“The word for debt in German also means guilt. A friend who used to live in Munich mentioned this to me recently. I took note because I’m newly in debt, quite a lot of it, from buying a house.”
The belief that public-health measures are not intended for people like us is widely held by people like me. Public health, we assume, is for people with less—less education, less healthy habits, less access to quality health care, less time and money.
“Of what use is such an invention?” the New York World asked shortly after Alexander Graham Bell first demonstrated his telephone in 1876. The world was not waiting for the telephone.
One of the paradoxes of our time is that the War on Terror has served mainly to reinforce a collective belief that maintaining the right amount of fear and suspicion will earn one safety. Fear is promoted by the government as a kind of policy. Fear is accepted, even among the best-educated people in this country, even among the professors with whom I work, as a kind of intelligence. And inspiring fear in others is often seen as neighborly and kindly, instead of being regarded as what my cousin recognized it for—a violence.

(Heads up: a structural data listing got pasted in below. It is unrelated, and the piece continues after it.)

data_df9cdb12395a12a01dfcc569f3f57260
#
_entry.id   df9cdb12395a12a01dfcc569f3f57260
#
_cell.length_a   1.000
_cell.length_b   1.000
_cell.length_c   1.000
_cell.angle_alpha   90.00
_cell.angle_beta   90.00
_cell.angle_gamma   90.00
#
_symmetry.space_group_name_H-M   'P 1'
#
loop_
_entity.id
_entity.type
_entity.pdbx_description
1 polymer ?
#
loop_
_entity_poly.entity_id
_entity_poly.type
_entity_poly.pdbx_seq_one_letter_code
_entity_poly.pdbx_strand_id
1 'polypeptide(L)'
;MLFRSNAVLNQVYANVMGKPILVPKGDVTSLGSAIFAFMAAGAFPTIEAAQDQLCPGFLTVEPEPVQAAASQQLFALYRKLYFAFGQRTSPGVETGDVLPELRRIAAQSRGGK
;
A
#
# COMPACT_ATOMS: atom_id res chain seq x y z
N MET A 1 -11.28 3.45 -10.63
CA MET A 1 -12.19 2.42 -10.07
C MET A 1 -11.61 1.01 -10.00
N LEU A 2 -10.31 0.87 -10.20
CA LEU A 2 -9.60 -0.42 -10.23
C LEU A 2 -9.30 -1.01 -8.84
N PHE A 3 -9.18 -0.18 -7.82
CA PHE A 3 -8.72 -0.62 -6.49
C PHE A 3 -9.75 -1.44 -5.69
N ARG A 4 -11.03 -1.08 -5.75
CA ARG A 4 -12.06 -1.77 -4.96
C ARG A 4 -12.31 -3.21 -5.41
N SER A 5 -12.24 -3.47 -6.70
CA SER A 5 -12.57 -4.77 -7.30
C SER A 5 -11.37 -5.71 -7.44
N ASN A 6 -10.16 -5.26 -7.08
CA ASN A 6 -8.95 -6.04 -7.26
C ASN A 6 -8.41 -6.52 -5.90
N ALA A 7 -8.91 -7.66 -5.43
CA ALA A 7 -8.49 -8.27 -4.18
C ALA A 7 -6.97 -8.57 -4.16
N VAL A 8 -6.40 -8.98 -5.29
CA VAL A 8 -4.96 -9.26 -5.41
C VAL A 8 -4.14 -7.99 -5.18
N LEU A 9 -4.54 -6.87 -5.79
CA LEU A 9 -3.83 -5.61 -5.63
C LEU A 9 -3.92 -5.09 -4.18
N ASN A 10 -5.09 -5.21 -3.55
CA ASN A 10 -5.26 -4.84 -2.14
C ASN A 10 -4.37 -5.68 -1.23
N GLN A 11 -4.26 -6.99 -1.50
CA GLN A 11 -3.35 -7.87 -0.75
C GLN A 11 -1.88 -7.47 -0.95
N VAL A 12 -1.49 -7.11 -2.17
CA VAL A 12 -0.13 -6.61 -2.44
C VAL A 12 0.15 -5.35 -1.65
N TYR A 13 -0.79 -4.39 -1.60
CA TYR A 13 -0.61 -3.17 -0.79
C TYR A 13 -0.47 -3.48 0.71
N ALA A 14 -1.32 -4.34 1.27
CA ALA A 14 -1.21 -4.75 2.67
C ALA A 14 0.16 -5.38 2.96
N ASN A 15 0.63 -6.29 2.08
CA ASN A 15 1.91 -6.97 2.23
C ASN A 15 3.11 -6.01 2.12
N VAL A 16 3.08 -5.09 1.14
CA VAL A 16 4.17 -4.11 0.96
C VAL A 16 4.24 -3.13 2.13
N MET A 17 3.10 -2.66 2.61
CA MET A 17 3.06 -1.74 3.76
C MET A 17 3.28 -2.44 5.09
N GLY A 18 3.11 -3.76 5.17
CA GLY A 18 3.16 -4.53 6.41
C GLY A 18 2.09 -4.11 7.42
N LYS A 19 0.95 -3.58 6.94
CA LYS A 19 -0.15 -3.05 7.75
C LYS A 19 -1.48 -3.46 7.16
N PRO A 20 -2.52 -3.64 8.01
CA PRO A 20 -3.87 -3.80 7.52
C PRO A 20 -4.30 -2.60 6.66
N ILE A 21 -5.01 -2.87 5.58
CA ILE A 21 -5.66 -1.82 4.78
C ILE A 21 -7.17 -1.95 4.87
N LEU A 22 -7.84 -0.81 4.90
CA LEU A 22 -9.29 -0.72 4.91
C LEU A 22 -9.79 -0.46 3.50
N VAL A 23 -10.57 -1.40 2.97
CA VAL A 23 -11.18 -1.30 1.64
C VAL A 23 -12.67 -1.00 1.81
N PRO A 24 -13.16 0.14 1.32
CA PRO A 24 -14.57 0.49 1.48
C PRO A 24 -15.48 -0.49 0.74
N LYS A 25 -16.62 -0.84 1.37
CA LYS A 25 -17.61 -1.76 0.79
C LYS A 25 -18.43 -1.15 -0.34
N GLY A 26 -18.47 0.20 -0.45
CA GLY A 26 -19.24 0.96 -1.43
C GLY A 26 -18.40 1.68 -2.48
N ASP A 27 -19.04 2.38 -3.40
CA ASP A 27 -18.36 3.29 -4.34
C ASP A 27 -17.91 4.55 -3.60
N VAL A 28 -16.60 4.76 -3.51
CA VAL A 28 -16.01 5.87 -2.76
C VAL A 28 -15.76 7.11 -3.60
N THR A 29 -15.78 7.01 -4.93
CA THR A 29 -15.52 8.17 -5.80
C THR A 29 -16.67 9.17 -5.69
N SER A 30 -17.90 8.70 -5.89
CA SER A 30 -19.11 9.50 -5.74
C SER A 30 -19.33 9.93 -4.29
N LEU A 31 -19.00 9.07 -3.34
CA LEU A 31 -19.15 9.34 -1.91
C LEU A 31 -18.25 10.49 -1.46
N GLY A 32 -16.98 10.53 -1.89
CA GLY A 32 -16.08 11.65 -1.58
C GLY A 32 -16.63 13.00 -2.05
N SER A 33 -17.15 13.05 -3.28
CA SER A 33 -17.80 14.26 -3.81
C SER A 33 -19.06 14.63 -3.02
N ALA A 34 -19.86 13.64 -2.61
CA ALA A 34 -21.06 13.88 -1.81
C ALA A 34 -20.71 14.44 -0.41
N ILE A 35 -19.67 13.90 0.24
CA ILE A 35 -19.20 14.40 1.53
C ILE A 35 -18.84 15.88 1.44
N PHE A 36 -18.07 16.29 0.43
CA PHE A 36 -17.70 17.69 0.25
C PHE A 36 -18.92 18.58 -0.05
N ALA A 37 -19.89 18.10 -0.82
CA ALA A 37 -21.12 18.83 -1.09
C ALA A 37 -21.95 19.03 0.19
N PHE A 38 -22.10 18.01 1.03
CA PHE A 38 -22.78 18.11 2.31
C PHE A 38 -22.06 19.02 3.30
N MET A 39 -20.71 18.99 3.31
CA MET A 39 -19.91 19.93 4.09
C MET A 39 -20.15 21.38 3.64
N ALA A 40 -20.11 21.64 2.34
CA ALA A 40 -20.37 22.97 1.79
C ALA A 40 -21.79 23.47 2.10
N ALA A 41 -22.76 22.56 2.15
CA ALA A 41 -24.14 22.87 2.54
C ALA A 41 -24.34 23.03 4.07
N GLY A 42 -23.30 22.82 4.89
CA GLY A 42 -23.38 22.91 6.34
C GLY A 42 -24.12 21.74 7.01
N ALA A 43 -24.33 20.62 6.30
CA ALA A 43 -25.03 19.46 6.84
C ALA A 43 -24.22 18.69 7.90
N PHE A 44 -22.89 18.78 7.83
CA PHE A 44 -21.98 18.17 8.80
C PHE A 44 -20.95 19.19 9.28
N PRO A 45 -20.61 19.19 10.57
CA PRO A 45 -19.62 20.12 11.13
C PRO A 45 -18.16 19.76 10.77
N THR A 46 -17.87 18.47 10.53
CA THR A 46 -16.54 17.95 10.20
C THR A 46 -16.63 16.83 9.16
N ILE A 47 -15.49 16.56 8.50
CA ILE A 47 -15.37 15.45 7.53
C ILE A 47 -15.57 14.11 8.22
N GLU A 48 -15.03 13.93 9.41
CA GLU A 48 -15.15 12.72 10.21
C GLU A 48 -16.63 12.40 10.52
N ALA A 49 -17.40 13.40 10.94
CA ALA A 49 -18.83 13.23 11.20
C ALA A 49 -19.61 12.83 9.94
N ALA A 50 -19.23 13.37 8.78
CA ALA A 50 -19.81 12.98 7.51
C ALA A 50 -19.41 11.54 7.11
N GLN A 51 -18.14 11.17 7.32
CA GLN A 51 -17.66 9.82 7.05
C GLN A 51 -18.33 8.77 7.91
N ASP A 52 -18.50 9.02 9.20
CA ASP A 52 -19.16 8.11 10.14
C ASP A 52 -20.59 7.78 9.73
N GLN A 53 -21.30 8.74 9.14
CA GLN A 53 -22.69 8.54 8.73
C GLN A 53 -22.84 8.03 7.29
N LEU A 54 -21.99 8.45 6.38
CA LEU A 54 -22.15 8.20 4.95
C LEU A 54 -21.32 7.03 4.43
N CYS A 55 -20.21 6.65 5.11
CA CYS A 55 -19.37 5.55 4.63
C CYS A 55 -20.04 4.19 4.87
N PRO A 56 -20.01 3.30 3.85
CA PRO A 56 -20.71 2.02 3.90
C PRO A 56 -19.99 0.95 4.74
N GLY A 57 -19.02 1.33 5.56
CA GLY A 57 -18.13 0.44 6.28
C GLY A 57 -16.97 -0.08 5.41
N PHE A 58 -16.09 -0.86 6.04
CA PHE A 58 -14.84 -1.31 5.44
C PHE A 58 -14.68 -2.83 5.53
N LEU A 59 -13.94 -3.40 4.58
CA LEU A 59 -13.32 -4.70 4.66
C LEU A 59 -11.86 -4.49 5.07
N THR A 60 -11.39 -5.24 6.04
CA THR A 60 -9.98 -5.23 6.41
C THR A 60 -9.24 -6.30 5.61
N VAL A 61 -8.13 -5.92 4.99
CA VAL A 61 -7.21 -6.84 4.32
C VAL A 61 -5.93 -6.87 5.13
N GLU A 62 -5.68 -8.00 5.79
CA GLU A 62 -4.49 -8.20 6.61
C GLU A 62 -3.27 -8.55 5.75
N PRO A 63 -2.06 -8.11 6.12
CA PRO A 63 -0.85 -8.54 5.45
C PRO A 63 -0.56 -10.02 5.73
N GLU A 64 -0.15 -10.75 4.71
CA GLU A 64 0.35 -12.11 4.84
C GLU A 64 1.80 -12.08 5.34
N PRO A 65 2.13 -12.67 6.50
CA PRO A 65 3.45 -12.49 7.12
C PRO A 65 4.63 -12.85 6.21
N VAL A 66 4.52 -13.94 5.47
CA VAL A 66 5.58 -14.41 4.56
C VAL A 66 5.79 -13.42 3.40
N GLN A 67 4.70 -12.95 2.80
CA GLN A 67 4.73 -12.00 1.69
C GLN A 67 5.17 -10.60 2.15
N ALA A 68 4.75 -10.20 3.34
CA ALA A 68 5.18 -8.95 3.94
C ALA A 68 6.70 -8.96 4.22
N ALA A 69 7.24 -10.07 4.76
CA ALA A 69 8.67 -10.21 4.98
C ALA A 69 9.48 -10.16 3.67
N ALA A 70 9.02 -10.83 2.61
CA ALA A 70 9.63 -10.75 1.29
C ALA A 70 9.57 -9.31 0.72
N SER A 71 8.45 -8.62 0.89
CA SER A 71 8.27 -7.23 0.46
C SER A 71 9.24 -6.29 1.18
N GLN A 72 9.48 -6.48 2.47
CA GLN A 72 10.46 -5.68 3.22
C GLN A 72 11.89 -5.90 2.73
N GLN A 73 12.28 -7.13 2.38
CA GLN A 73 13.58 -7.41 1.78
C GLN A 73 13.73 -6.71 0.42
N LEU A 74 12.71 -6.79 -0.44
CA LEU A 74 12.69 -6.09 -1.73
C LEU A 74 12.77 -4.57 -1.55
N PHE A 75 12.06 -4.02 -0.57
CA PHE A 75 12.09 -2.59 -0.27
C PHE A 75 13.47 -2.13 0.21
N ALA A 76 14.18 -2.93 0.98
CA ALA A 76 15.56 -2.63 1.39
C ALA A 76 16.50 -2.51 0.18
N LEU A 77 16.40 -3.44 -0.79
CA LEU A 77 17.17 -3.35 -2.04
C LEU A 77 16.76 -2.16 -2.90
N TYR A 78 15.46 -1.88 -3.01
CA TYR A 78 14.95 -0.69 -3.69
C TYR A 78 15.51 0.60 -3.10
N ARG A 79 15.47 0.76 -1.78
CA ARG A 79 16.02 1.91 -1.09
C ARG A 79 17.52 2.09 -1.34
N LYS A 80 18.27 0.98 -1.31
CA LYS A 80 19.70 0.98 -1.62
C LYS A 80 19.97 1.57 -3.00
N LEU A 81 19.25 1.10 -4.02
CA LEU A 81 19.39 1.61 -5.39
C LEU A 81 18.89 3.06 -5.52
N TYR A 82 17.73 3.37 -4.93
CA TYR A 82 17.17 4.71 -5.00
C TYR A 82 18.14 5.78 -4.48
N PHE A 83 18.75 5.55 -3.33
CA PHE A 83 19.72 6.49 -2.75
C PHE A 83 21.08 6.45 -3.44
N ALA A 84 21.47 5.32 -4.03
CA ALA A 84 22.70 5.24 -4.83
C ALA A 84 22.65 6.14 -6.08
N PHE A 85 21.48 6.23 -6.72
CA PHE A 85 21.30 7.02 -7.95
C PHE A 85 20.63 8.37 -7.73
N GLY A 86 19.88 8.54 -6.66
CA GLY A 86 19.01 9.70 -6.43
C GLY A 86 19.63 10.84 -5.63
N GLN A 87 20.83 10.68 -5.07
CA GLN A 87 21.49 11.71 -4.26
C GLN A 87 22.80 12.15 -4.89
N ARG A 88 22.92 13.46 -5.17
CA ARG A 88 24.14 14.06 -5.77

In New York City, in the Spring of 1999, a story hit the newspapers of a Long Island woman who had given birth to twins—one white and one black. The woman and her husband were white and the black baby was not theirs, at least not biologically. The embryo that became that baby had been accidentally implanted in the woman's uterus with the embryo of her biological son, but it belonged to a black couple who were clients at the same fertility clinic, and they wanted their son back.